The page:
Luke 1:26-29; Matthew 2:1-3
The Rev. Dr. D. William Faupel
December 24, 2015
You have just heard the Christmas story read from Luke. You probably have heard more sermons based on this text from the Bible than from any other passage in scriptures. So tonight I have decided to base my reflections on two texts that are normally not read on Christmas eve/day. The first is often read during the Season of Advent, the second is usually read on Epiphany.
In the sixth month the angel Gabriel was sent from God to a city of Galilee named Nazareth, to a virgin betrothed to a man whose name was Joseph of the house of David; and the virgin's name was Mary. And the angel came to her and said: "Hail, O favored one, the Lord is with you. and behold, you will conceive in your womb and bear a son. But Mary was greatly troubled at the saying, and considered in her heart what sort of greeting this might be.” Luke:1:26-29
“Now when Jesus was born in Bethlehem of Judea in the days of Herod the King, behold, wise men from the East came to Jerusalem saying: "Where is he who has been born King of the Jews? For we have seen his star in the east, and we have come to worship Him." When Herod, the King, heard this he was troubled, and all Jerusalem with Him.” Matthew 2:1-3
These two texts reveal a similar reaction to the news they have received. Two persons from vastly differing backgrounds had just been given news about the birth of a baby. One was a peasant girl from the hills of Galilee. The other was a king who lived in the Jewish capital city, Jerusalem. For both, the news brought distress. They were troubled at Christmas.
For Mary, the news brought risk to her reputation. She was single. What would people think of her when they discovered that she was pregnant? What would her fiancée do when he found out? What would life be like for a Jewish peasant girl living as an unwed mother in first century Palestine? It is easy to understand why Mary was troubled!
For Herod, the news brought risk to his position of authority. It threatened not only him, but the life of his nation. He was a puppet king installed by the power of Rome. But he was also a Jew. If he could not control his people he knew only too well that Rome would remove him and install an even harsher rule. Herod also knew that if the news spread that the expected Messiah had been born, the Jewish people could well revolt. His throne would be threatened and his nation could be destroyed. So when we think about it, we can also understand when the Bible informs us, that it was not only Herod who was troubled but also all his close advisors in Jerusalem with him.
The risk of personal reputation and the challenge to political power, understandable as they are, were not the only reasons the Gospel writers recorded that Mary and Herod were troubled. There was a theological reason as well. Whenever God encountered people throughout the ages that are recorded in the Old and New Testaments or, whenever He had sent His messenger to them, the people fell back in awe, and the Bible states that they were troubled by the encounter.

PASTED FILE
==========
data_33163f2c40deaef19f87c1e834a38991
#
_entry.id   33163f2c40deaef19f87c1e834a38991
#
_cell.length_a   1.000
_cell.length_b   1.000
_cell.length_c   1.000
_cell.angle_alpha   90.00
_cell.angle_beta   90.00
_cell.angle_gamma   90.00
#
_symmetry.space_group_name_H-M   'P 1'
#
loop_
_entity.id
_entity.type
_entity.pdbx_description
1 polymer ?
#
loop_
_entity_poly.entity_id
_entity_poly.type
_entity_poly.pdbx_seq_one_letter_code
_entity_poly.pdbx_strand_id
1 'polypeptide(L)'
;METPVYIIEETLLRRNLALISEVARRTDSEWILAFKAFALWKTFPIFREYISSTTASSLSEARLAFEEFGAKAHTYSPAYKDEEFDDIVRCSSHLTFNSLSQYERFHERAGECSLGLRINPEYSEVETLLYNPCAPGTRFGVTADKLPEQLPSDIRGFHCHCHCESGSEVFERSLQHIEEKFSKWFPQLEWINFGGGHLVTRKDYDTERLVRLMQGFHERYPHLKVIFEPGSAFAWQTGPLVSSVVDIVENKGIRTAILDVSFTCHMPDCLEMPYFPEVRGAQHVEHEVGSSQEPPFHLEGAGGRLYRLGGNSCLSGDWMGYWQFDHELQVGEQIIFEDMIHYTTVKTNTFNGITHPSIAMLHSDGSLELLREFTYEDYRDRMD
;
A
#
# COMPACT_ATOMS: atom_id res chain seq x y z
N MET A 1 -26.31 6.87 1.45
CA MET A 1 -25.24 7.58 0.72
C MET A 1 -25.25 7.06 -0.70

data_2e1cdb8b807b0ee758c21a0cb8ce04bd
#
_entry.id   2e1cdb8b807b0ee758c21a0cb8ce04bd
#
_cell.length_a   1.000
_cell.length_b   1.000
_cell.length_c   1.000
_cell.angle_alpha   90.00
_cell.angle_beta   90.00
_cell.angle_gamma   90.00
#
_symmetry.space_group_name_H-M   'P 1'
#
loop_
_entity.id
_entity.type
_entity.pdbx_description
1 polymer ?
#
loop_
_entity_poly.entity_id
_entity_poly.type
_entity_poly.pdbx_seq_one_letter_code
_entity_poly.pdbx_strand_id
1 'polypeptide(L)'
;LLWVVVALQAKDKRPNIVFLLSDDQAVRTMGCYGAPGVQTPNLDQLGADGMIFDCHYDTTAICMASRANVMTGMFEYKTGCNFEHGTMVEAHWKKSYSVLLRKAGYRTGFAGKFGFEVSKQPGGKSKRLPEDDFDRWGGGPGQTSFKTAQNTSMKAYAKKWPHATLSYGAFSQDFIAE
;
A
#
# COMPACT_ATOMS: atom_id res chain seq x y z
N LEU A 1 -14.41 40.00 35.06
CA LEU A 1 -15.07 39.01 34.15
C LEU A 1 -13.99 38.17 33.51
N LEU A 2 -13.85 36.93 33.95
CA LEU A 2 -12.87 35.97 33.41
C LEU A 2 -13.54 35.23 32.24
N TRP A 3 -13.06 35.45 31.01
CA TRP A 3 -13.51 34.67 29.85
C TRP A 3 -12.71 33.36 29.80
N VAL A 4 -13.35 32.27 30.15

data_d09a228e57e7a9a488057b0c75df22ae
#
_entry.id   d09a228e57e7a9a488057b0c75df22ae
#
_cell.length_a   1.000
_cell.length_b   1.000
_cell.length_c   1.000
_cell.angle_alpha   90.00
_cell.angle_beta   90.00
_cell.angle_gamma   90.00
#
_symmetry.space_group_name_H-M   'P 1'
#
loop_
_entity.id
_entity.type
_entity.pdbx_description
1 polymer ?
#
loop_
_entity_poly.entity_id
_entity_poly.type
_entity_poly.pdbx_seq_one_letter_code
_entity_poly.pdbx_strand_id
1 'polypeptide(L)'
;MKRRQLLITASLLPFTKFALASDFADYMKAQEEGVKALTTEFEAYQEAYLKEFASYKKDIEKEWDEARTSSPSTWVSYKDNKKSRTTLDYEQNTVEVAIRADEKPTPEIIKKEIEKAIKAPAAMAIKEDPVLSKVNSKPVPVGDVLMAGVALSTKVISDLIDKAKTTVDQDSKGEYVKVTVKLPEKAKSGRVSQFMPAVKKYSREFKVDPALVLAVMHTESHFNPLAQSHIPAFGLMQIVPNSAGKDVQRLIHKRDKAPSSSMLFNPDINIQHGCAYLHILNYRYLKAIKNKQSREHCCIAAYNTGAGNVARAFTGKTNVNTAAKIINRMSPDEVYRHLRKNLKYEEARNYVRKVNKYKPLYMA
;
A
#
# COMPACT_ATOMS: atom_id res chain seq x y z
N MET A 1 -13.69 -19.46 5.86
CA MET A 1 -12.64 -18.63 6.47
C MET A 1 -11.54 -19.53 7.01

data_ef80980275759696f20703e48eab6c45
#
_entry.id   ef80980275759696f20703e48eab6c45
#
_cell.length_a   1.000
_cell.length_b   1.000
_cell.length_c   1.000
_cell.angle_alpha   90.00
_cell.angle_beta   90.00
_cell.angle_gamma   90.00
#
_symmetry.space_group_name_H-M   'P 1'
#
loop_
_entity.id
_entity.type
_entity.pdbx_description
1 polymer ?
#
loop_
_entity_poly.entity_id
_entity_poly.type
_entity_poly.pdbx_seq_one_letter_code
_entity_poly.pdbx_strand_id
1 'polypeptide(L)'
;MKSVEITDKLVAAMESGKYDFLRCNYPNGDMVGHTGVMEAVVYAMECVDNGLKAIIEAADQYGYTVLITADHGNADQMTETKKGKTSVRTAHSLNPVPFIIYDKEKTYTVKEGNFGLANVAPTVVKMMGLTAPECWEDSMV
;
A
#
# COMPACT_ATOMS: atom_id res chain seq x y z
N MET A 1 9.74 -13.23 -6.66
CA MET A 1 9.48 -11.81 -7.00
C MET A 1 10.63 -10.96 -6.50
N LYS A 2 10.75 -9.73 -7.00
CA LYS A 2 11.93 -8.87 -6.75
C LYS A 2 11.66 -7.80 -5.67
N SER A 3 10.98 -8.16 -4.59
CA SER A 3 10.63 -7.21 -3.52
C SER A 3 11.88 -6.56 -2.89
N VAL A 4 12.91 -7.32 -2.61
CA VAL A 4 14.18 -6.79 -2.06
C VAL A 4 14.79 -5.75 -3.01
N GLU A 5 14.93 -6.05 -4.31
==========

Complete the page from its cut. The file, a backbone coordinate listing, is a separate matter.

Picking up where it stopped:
This is seen most clearly in the life of the Prophet Isaiah. With righteous indignation, he had declared woe to the nations for their godless ways. He also pronounced judgment on his own nation as well for turning their back on God. But in the year that King Ussiah died, Isaiah had a vision of the Lord. He writes: “I saw the Lord sitting upon a throne, high and lifted up; and his train filled the temple. Above him stood the seraphim. Each had six wings; with two they covered their faces; with two they covered their feet; and with two they flew. And one called to another and said: "Holy, Holy, Holy is the Lord our God, the whole earth is full of his glory."
And the foundations of the threshold shook at the voice of him who called, and the house was filled with smoke. It was then that Isaiah, who had with such self-righteousness pronounced judgment on others, said: "Woe is me for I am a man of unclean lips; for my eyes have seen the King, the Lord of Hosts." In the presence of the Lord the table turns. Isaiah is brought to the realization that he, too, is unworthy, falling short of God's demand for a holy life. His self-righteousness, His eagerness to judge others, fall like dross in the presence of the Almighty.
All too often, the Christmas season proves to be a time for us to put aside the realities of our lives, put on a smiley face. Tonight I have tried to highlight aspects of the Christmas story that allow us to be real. I know for many of you, Christmas is a time of sadness because you have lost someone dear. That empty place at the time during this season becomes a sad reminder. For others of us who are getting older, Christmas time is a time of reflection, will we be here next year to celebrate the coming of the Christ child? Still others of us, like Isaiah as we encounter the presences of God, become aware that our relationship to God might not be as close as it should be.
Many of us are troubled at Christmas and mask it with a smile. If this is your situation tonight, I have good news for you. It’s ok to be troubled at Christmas! But learn to recognize that God is there in your situation. Embrace it. Not only will He sustain you, He will give you an inward sense of joy. With Mary we can respond, “May be unto me as you have said.” Then with the wise men we can present ourselves as a gift to the Christ child. Amen